args = parser.parse_args()
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This hook script will work any Linux system, by calling the script with specific parameter of image.

The issue with application is that it is not acknowledged the script. Part of application is built with configuration in mind saved in config.json. We need to configure it by adding required configuration to config.json file:

(docker-agent) vi docker-puller/config.json
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    "host": "",
    "port": 8080,
    "token": "abc123", // you may choose any id you want
    "hooks": {
        "docker-pull": "scripts/"
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As mentioned, we will run the project as a service, which means we'll need to setup Linux System Service based on systemd:

# lets create service file
(docker-agent) sudo vi /etc/systemd/system/docker-agent.service
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Lets add service content to the file

Description=Docker-Agent service for pull images from any container registry

# for now we'll use root user, it not that secure, but we'll fix it later
# As mentioned, gunicorn runs the python-flask application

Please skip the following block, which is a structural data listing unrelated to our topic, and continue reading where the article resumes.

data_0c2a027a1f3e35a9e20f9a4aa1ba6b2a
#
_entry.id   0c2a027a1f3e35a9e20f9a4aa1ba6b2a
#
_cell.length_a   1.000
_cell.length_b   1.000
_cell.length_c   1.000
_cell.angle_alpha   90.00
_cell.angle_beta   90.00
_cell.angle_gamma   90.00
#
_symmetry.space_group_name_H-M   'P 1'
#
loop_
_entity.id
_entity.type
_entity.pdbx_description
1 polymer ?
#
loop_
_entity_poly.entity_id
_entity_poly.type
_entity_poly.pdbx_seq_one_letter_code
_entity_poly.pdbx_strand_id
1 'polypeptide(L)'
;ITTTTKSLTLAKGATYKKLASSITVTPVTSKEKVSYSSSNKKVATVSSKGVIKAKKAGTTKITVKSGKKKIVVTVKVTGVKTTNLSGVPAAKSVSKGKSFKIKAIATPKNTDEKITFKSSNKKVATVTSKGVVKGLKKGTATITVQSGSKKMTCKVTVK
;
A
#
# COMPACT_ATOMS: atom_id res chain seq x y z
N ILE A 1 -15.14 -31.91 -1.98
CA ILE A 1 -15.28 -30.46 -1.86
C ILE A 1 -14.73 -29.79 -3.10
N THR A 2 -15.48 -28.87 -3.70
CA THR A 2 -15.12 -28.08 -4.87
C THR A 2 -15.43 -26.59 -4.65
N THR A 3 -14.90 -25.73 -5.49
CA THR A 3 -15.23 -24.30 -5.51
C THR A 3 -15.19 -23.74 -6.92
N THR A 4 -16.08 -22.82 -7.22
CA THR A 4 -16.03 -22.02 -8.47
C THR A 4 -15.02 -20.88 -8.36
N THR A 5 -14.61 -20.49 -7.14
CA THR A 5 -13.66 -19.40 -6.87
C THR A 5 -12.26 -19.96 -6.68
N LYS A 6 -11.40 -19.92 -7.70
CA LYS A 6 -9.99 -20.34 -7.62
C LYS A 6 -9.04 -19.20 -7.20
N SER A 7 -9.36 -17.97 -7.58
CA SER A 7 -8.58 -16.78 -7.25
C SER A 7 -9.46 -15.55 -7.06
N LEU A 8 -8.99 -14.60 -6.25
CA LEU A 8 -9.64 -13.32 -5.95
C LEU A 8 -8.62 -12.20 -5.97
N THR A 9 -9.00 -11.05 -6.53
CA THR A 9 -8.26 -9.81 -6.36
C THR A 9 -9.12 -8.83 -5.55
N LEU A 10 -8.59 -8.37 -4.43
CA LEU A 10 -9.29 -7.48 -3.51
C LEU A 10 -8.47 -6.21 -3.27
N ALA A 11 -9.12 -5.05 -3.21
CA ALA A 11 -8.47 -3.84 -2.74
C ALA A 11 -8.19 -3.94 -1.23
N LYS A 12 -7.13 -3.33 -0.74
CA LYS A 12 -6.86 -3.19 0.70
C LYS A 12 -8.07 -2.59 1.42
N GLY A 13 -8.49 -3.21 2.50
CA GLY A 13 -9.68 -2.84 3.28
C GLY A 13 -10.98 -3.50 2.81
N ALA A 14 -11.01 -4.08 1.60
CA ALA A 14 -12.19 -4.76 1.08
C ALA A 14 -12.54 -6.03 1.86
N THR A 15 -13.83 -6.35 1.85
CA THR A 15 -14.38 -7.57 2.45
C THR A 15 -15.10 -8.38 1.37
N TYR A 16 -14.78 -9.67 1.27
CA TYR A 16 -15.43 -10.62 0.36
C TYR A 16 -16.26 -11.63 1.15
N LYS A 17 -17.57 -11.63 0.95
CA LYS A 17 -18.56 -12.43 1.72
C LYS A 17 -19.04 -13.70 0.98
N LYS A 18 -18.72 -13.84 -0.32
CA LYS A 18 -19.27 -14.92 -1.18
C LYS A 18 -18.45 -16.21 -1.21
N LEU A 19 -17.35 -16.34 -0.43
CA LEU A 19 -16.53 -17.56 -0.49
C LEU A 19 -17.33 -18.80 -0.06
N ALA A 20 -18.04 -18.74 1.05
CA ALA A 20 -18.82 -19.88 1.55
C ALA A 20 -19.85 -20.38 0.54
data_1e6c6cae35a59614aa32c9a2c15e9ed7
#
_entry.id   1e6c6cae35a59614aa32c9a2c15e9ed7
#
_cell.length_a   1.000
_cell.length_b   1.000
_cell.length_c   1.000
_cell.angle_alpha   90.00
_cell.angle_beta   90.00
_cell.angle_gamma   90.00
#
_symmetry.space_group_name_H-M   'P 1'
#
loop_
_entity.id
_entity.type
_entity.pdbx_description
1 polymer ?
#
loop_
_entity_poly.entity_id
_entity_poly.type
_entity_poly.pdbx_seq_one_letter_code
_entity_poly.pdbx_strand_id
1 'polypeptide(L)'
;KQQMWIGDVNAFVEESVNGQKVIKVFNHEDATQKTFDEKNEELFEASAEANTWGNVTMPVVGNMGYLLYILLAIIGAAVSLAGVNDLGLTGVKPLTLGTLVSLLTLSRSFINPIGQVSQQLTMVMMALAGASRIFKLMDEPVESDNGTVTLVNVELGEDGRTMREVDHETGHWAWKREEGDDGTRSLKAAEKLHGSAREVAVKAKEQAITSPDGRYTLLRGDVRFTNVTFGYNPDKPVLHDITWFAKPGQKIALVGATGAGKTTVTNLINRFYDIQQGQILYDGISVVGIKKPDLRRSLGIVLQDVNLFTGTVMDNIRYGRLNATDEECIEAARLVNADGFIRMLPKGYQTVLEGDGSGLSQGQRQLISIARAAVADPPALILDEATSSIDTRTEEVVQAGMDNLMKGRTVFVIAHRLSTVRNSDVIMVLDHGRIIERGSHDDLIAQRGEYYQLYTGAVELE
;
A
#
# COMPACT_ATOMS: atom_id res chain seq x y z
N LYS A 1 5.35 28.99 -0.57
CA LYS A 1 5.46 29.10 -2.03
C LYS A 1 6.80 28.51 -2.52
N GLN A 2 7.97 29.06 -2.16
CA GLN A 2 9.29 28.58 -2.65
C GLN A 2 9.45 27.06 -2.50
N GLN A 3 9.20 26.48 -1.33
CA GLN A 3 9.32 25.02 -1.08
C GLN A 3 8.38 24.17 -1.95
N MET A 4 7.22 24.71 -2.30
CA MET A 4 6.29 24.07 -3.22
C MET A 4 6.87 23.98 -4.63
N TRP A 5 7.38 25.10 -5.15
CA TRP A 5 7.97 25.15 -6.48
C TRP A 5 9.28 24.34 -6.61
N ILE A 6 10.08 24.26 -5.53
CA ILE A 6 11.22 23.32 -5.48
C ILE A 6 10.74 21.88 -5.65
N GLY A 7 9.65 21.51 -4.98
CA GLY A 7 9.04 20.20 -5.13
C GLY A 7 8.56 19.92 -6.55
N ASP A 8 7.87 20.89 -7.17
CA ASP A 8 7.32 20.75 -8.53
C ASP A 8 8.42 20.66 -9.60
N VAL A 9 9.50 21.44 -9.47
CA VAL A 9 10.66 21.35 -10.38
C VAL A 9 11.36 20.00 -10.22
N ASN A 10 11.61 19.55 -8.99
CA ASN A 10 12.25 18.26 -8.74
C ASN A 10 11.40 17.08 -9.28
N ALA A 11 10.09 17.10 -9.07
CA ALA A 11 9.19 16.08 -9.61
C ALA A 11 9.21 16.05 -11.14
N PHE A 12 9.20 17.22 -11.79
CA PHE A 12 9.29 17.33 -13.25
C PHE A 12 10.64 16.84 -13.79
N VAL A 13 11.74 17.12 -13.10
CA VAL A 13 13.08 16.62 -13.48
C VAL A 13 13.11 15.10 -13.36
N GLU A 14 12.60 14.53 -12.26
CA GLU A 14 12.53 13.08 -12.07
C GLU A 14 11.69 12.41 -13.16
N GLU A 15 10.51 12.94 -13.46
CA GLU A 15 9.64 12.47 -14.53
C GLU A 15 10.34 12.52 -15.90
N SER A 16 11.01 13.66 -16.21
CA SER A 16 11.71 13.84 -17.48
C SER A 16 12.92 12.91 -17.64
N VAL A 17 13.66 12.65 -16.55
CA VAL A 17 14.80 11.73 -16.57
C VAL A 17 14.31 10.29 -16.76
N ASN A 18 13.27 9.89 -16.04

# service and connect to socket file
ExecStart=/usr/local/bin/gunicorn -w 3 -b unix:/opt/docker-agent/docker-puller/docker-agent.sock app:app
# we'll configure nginx later to connect to socket file
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Save the file and restart system daemon with sudo systemctl daemon-reload and restart the service with sudo systemctl enable --now docker-agent.service. Just in case, verify that it is working, sudo systemctl status docker-agent

What does this provide us, one may ask ? Essentially the application is running as a service and systemd will guarantee that process of the service will running as any other service on Linux system.

Yet, how it will communicate with the world ? This is where nginx will provide gateway functionality, by connecting to applications socket.

Let us bring up the gateway that will connect to our access to docker-agent service with nginx service.

(docker-agent) sudo systemctl enable --now nginx.service
(docker-agent) sudo vi /etc/nginx/conf.d/proxy.conf